Occasional anxiety is a normal part of life for children, teens, and adults alike. No matter how old, people often worry about work or school, money, friendships, or family problems. For children with an anxiety disorder, the feelings of nervousness, dread, and worry created by anxiety do not go away and can get worse over time. The symptoms can make functioning in daily life extremely challenging and can at times completely derail well-laid plans. There are multiple types of anxiety disorders, including generalized anxiety disorder, panic disorder, social anxiety disorder, separation anxiety disorder, and other phobia-related disorders. Outside of pervasive nervousness, worry, and dread, anxiety can look like defiance, difficulty adjusting to change, outbursts of anger or crying, somatic symptoms (e.g., tension headaches, stomachaches), and feeling restless or tense in children and teens. Other symptoms include difficulty focusing, irritability, and sensitivity. Avoidance and/or drops in grades may also occur.

Diagnosis of anxiety requires a qualified mental health professional to gather information about the child, their behavior, and environment. No single test can diagnose a child as having anxiety, and other problems, like learning disorders, ADHD, and autism, can have similar symptoms. Evaluations include a combination of in-office testing procedures; questionnaires completed by parents, teachers, and children; and clinical observations. Diagnostic evaluations not only help the parents and teachers of a child with anxiety better characterize that child’s difficulties, but they also can help the child more clearly and accurately understand their own personal strengths. Recognizing symptoms of anxiety and seeking help early will lead to better outcomes for both affected children and their families.

The type, duration, and frequency of supports will vary depending on each child and their needs. Evidence-based supports include school-based evaluations for Individualized Education Plans (IEPs) or 504 Plans that provide the child or adolescent with modifications or accommodations can be beneficial. Often anxious children and teens benefit from having a safe adult to speak with at school, time with a mental health provider to teach coping and mindfulness skills, and a menu of coping skill options to use during the school day (e.g., deep breathing, fidgets).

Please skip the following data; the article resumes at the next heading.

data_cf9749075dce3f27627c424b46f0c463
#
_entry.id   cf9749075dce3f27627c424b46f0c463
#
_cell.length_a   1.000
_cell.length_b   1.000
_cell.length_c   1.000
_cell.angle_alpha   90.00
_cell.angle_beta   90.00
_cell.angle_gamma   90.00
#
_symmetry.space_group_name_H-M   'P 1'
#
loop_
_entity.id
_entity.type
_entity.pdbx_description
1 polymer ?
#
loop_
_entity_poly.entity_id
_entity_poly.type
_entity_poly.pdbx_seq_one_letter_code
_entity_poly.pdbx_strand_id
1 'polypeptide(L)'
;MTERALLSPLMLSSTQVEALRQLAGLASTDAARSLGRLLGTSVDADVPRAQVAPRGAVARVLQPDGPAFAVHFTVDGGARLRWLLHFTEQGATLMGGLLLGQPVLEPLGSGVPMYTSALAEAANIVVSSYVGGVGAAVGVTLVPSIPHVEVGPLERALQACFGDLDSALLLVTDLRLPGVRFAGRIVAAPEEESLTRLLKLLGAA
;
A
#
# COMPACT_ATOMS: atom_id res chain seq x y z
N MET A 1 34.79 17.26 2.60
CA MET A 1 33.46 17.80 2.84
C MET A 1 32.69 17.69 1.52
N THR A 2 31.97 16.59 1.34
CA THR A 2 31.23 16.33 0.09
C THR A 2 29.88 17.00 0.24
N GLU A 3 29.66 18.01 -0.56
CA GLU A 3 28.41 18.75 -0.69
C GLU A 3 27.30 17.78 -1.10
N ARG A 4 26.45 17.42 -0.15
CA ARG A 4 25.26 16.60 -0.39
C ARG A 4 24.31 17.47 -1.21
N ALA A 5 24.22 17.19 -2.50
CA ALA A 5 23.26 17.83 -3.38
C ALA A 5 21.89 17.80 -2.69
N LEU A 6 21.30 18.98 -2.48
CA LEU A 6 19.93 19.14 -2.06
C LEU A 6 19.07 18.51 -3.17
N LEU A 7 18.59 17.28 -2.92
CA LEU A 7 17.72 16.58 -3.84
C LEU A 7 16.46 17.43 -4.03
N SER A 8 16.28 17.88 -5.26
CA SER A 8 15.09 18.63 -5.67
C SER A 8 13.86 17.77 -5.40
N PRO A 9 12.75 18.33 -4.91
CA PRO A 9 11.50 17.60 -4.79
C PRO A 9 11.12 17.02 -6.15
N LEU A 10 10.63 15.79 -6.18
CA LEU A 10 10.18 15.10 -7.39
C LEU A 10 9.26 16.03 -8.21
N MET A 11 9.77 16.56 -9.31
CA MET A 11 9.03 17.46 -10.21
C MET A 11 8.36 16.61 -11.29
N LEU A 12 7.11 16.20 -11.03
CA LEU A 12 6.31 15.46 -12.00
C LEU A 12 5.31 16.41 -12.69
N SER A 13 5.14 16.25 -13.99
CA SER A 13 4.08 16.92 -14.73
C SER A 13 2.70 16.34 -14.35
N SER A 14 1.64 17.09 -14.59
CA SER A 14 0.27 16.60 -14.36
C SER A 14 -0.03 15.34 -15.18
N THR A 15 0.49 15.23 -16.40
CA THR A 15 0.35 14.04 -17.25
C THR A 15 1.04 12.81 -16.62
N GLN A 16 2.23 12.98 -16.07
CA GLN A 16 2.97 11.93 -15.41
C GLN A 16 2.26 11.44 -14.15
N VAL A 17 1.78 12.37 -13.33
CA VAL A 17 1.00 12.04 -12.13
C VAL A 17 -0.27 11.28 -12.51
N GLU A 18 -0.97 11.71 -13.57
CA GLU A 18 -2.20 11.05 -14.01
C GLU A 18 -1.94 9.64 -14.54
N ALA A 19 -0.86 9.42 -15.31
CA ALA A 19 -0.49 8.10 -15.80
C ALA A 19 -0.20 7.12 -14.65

Regarding academics, providing extended time, reducing workload, and offering a separate space for testing can help children and teens. Sometimes, children will need time with a special education provider to close any academic knowledge or skill gaps. In cases of high school refusal or severe anxiety, alternate options for schooling may be appropriate (e.g., online school, private or charter schools with small class sizes). Outside therapy with a trained mental health provider is recommended. Cognitive Behavioral Therapy, Exposure and Response Prevention Therapy, and family therapy are appropriate treatment modalities, although play therapy and expressive therapies, such as art therapy, are also beneficial.

Explore the types of therapy provided at WCP. Research suggests that coupling interventions such as those outlined above with medication optimize outcomes for children with anxiety when necessary. Although including medication is always the caregiver’s decision, in many cases medication can give the brain the “boost” it needs to better learn and apply the skills gleaned in other interventions. Speaking with a child psychiatrist, pediatrician, or other trained healthcare provider is essential for deciding the best type and dose of medication.

Other posts about anxiety can be found on the WCP blog.

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